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I have some functions calling for user input, sometimes string, int or whatever. so i noticed that if ENTER is pressed with NO INPUT i get an error. SO i did some research and i think i found that EVAL function may be what I'm looking for, but then again i read about its dangers.

SO here are my questions:

  1. How can i check/force user input? EX: repeating the input string or maybe even warning user that he didn't enter anything?

  2. how do i check for the correct type of input (int, float, string, etc) against whatever the user types without having my scripts returning errors?

I appreciate your feedback,

Cheers

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Combine exception handling and loops... I think eval will not help you at all. –  Oleh Prypin Nov 21 '12 at 23:13
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2 Answers

up vote 2 down vote accepted

For question 1: enter pressed when prompted for input results in an empty string returned (are you using input() in your scripts?). Apparently empty string is not a valid input for your functions. For all I know, whatever you enter as the input, you end up with a string returned by input(). To check if a string is empty and repeat the prompt, you may try:

while True:
    answer = input('Enter something: ')
    if answer: break

And for question 2: for checking the type of argument provided, generally the Pythonic way is to handle it with try/except and not check explicitly for each valid/non-valid type. Also, in this scenario you have to do explicit manual conversion from string, so you only check the contents of the string, not deal with other types (at least not yet). Because of than, you might be interested in string methods or re (regular expressions) module for checking if some particular substring is present (or not).

re module for python3.3 and string methods for python3.3 For other versions of python, just select an appropriate value in the menu in the top of the page.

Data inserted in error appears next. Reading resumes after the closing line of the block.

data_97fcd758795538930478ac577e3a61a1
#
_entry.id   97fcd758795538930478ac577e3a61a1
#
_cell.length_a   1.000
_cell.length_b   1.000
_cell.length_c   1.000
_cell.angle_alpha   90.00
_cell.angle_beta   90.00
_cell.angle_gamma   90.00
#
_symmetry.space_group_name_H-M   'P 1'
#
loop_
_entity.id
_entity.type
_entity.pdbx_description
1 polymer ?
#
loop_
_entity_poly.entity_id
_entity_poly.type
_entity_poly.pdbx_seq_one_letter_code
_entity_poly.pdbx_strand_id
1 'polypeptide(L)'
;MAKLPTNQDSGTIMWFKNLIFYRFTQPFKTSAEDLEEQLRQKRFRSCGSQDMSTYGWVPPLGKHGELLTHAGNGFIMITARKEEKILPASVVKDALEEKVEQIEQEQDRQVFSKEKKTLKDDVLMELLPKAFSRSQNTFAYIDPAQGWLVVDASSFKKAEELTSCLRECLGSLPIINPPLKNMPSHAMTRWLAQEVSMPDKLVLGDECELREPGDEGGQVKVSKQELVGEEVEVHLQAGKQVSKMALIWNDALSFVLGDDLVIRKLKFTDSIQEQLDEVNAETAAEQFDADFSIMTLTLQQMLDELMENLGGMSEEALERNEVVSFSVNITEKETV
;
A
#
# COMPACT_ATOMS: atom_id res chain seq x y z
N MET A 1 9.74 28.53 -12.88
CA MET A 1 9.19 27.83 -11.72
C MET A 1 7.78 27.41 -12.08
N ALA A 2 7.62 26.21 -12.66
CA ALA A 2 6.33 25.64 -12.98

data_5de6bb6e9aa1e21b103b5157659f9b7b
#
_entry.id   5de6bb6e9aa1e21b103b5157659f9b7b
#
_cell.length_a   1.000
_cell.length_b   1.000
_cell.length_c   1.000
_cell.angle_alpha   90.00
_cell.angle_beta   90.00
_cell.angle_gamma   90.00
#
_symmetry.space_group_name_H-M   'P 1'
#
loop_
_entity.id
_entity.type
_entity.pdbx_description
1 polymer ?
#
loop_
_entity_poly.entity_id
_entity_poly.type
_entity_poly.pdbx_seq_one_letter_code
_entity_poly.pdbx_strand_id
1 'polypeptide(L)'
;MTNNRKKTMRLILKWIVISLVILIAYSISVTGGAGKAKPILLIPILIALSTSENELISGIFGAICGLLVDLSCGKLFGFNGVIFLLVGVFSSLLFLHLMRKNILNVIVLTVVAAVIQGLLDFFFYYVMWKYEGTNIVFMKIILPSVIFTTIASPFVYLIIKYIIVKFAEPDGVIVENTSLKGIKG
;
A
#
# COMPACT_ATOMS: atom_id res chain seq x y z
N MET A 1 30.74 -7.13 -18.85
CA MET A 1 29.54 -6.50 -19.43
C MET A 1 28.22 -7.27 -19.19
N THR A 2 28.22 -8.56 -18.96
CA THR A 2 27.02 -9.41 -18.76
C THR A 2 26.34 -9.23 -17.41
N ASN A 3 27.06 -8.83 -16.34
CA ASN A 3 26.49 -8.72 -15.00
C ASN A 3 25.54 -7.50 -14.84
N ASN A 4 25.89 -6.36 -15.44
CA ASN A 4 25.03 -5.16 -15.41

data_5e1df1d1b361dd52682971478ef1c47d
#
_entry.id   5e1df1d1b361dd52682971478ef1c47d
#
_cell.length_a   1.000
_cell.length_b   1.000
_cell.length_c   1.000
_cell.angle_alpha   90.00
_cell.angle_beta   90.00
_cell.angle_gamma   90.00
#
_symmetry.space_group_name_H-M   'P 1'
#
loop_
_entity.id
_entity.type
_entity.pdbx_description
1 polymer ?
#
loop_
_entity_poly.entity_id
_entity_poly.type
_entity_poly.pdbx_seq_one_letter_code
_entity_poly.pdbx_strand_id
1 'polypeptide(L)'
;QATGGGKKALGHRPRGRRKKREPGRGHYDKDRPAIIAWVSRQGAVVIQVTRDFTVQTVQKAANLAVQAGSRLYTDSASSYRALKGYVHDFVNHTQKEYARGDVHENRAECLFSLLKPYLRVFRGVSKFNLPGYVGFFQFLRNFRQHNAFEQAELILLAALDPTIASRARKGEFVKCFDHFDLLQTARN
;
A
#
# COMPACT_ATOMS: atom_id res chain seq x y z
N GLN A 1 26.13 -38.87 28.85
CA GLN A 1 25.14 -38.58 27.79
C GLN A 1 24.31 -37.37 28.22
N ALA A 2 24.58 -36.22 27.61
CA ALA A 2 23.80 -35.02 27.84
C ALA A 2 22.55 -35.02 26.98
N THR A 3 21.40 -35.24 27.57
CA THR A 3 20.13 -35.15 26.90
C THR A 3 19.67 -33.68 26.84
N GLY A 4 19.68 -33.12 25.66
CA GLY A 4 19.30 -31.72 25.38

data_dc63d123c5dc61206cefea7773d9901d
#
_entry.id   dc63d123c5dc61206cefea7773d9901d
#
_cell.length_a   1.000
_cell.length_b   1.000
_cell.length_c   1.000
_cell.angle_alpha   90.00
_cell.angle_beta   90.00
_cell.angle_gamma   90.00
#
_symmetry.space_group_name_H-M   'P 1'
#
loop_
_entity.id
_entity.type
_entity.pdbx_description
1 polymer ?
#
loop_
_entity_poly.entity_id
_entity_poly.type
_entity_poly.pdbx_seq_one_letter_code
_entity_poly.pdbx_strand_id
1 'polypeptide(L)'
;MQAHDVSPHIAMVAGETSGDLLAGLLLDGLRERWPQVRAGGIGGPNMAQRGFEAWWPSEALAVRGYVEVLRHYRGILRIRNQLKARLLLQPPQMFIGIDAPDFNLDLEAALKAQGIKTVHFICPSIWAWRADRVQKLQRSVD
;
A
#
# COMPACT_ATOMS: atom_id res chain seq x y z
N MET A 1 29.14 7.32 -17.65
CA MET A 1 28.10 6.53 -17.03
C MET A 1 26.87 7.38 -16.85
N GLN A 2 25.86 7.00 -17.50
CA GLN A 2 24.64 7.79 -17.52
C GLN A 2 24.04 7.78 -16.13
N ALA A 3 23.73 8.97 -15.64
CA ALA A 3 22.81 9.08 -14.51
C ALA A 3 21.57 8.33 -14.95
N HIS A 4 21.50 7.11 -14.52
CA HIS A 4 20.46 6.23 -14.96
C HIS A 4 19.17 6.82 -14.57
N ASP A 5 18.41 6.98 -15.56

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Thanks Mate, I looked for exception handlers and so on and got what i wanted, good suggestion! As for the first point about "forcing" user input your script works like a charm. But could you please translate it to English for me please? if answer: break means something like if there is input for answer break loop, right? but does break HAVE to be next to (:) or can it be below as usual? isn't no input interpreted as input (blank string), in which case why does it work? –  Newbie Nov 25 '12 at 20:42
    
@Newbie break may be in the standard indented block of code, and it is only coded like that (as in my answer above) in very simple cases, but then, for all I know, it's common use to have it in one line. if answer: checks if answer is True - for Python object truth tests, see docs.python.org/3.2/library/stdtypes.html - non-empty string is True, empty is False, so if the string is non-empty it breaks the loop. You could use if len(answer) != 0:, but there is no need for that in Python in most cases. –  moon.musick Nov 26 '12 at 6:55
    
@Newbie and for the indentation of break in this case - iirc, you can have only non-compound statements in the same line as loop header, e.g. while True: print('something') and not a nested if or for in the same line (without a proper indentation block). –  moon.musick Nov 26 '12 at 7:06
    
Thanks for the Feedback :-) –  Newbie Nov 27 '12 at 19:07
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To answer your second part of the question you can use the isinstance() function in python to check if a variable is of a certain type.

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Thanks, not exactly what i was looking for but still good to know. The problem with this solution is that i still have to explicitly turn the input into int, float, etc which means i would get and error if i try turning a str into an int, for example. therefore i still have to use the exception handlers mentioned in the answer above. what i mean is that i tried for a couple hrs using isinstance to implement similar results like with try/except with no good results, sigh! thanks again, still good to enrich the knowledge. –  Newbie Nov 25 '12 at 22:17
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